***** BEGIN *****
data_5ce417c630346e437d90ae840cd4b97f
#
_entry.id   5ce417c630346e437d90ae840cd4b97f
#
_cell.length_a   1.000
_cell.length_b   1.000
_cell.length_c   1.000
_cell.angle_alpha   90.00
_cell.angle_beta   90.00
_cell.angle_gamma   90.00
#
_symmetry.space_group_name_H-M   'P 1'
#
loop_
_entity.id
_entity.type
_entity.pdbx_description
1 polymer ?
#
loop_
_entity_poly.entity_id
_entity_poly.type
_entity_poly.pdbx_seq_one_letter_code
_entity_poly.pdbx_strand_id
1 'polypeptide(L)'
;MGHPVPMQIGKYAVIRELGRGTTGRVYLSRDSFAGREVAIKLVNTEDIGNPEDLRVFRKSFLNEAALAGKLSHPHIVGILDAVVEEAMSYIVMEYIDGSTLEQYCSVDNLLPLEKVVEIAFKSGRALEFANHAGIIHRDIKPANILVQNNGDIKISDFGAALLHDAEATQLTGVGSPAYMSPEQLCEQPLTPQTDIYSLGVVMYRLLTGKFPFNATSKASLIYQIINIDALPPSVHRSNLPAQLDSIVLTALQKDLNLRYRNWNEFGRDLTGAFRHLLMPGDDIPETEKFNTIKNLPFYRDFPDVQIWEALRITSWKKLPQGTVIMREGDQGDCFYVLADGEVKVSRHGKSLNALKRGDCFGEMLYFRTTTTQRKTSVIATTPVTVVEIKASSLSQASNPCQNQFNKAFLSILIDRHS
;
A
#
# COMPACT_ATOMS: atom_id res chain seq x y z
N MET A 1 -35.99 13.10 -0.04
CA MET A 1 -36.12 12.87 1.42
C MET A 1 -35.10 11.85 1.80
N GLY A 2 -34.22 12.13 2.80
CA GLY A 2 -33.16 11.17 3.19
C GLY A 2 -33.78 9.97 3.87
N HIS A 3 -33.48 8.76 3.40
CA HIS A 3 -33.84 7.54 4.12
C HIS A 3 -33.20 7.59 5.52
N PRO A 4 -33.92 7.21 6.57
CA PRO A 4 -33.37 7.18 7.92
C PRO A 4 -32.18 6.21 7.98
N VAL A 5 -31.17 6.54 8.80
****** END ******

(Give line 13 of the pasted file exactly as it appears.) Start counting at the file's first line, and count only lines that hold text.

#